English language Uncategorized

Like it or not

Q: Do you think “as,” “as if,” and “as though” are completely lost in favor of “like”?

A: No, at least not yet, but the ground is shifting. In casual conversation, “like” is gaining on “as” and its cousins “as if” and “as though.”

In more formal writing and speeches, however, the rule is still that “as” should introduce a clause – a group of words with both a subject and a verb.

Here’s an example from my grammar book Woe Is I: “Homer tripped, as anyone would.” If no verb follows, “like” is correct: “Homer walks like a duck.”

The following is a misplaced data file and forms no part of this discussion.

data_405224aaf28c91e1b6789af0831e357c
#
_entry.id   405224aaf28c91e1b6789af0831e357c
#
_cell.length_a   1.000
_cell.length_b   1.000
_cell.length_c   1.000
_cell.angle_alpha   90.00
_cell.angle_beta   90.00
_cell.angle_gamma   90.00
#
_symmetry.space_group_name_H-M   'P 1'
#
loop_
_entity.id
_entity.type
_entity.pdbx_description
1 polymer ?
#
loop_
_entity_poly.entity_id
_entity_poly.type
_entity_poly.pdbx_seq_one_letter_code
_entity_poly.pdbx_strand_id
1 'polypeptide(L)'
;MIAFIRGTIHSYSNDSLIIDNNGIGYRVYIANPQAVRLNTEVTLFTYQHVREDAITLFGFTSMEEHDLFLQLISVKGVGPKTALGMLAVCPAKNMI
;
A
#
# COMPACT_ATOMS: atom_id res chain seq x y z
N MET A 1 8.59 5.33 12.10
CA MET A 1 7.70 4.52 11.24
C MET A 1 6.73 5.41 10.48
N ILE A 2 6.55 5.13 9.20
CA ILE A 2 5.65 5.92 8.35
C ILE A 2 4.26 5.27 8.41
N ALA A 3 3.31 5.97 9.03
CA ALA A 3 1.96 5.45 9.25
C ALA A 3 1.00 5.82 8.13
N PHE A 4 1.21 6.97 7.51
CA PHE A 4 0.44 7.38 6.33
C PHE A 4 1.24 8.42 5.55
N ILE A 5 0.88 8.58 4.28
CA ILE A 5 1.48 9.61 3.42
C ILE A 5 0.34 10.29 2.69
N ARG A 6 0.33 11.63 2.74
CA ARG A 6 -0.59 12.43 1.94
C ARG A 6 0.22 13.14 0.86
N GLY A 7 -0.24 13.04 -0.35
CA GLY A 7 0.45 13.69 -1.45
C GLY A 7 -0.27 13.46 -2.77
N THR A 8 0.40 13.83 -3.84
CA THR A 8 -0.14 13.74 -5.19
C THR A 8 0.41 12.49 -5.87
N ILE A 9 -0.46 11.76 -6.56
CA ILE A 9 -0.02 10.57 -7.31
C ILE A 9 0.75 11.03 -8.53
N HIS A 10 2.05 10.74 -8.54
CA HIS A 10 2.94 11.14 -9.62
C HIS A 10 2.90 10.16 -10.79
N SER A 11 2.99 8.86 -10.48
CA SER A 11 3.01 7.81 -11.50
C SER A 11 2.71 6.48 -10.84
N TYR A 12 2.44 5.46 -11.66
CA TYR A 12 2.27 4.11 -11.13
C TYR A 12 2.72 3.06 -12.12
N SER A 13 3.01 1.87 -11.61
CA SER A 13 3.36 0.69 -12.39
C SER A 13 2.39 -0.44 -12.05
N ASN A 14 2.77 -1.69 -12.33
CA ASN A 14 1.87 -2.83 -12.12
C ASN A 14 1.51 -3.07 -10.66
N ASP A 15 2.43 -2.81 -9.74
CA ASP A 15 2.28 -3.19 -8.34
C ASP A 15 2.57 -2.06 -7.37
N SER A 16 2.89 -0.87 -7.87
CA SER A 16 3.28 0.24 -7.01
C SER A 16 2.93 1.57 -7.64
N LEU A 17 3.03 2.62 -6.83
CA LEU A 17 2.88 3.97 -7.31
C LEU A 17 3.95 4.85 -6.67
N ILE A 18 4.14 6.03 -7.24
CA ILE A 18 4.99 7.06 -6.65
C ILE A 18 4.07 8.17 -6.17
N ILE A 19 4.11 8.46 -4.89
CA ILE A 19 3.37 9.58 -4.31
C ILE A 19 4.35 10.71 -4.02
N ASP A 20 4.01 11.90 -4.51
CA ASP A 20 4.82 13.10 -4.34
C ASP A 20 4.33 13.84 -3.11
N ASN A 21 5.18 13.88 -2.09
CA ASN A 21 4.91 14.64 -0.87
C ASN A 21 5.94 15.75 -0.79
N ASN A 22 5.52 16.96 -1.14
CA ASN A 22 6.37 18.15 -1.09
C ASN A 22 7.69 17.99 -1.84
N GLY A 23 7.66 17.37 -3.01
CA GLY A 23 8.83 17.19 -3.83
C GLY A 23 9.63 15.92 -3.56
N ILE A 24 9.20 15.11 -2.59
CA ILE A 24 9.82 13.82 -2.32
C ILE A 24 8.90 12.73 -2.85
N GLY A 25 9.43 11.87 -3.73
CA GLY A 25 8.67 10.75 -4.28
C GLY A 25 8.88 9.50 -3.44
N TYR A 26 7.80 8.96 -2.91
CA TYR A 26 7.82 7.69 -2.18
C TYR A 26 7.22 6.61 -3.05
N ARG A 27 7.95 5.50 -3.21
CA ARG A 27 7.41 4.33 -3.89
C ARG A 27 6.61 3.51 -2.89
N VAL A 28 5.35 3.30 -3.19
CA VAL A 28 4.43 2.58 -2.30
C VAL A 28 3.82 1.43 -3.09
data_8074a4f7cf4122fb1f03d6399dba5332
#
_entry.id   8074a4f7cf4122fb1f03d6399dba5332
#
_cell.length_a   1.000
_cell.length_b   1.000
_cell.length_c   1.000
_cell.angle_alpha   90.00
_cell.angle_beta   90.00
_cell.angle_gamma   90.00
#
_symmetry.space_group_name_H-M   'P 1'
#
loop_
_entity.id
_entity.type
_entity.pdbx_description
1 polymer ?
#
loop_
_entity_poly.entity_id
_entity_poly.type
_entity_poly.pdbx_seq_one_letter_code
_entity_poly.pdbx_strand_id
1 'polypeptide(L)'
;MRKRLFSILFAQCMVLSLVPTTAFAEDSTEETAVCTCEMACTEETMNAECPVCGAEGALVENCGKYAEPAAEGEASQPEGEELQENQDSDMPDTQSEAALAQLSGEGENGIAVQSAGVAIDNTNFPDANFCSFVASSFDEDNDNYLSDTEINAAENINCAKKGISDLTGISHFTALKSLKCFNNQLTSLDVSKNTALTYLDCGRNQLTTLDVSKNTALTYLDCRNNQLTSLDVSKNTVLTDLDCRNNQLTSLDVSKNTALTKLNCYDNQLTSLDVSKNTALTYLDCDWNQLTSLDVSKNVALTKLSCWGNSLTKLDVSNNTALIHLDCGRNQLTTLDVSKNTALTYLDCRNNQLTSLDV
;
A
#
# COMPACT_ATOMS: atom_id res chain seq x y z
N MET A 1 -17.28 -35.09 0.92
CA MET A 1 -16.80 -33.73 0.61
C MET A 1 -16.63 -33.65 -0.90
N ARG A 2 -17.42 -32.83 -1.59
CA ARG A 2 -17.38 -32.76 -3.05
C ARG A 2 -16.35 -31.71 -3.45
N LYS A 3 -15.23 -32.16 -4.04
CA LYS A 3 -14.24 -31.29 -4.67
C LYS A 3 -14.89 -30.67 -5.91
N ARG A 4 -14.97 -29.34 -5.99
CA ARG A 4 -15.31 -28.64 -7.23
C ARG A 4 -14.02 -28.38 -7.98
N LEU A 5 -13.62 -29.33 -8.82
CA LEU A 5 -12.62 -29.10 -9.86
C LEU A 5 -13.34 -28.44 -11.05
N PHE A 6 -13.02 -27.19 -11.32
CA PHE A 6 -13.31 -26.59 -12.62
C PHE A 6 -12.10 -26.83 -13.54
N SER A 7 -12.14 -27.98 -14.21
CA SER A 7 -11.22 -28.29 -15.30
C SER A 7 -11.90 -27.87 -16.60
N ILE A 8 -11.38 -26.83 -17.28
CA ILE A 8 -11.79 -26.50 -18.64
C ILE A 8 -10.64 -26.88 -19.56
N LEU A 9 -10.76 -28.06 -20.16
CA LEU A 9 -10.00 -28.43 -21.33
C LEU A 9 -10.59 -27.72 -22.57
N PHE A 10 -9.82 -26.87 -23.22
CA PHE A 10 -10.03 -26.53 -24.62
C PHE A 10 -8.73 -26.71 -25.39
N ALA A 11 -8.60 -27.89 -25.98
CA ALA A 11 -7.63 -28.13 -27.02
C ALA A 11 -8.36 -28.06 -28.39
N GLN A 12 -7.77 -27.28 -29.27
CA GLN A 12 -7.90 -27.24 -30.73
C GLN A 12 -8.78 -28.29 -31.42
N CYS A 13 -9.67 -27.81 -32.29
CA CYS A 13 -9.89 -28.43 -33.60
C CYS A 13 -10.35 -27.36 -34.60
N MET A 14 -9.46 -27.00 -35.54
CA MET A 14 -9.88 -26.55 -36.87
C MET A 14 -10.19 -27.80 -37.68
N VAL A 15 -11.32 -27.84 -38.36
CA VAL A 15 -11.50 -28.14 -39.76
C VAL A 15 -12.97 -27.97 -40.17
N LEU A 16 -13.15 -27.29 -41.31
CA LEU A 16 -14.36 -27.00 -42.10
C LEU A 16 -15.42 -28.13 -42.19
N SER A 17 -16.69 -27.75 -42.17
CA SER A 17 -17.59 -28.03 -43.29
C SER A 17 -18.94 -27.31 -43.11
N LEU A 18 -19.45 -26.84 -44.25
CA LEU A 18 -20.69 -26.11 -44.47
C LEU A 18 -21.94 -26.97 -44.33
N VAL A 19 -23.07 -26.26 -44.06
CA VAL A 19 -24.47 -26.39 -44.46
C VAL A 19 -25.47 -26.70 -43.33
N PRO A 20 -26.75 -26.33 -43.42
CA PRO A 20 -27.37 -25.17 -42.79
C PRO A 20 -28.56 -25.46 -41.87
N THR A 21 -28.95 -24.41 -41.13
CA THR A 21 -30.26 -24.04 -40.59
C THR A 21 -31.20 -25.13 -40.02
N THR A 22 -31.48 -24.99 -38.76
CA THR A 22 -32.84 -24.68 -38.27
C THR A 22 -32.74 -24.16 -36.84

As for “as if” and “as though,” their job is generally to introduce clauses that are hypothetical or contrary to fact: “She eats chocolate as if it’s going out of style.” I’m sometimes asked if there’s any difference between them. The answer is no.

I’m also asked if “as though” has gone the way of the dinosaurs. Not at all, though it may be a bit more literary sounding than “as if.” Centuries ago, “if” was a lesser meaning of “though,” a now-obscure usage that survives in “as though.”

Getting back to “as” vs. “like,” when you want to be grammatically correct, just think of the old cigarette ad (“Winston tastes good like a cigarette should”) and do the opposite. But on more relaxed occasions, it’s OK to join the crowd and do as you like.

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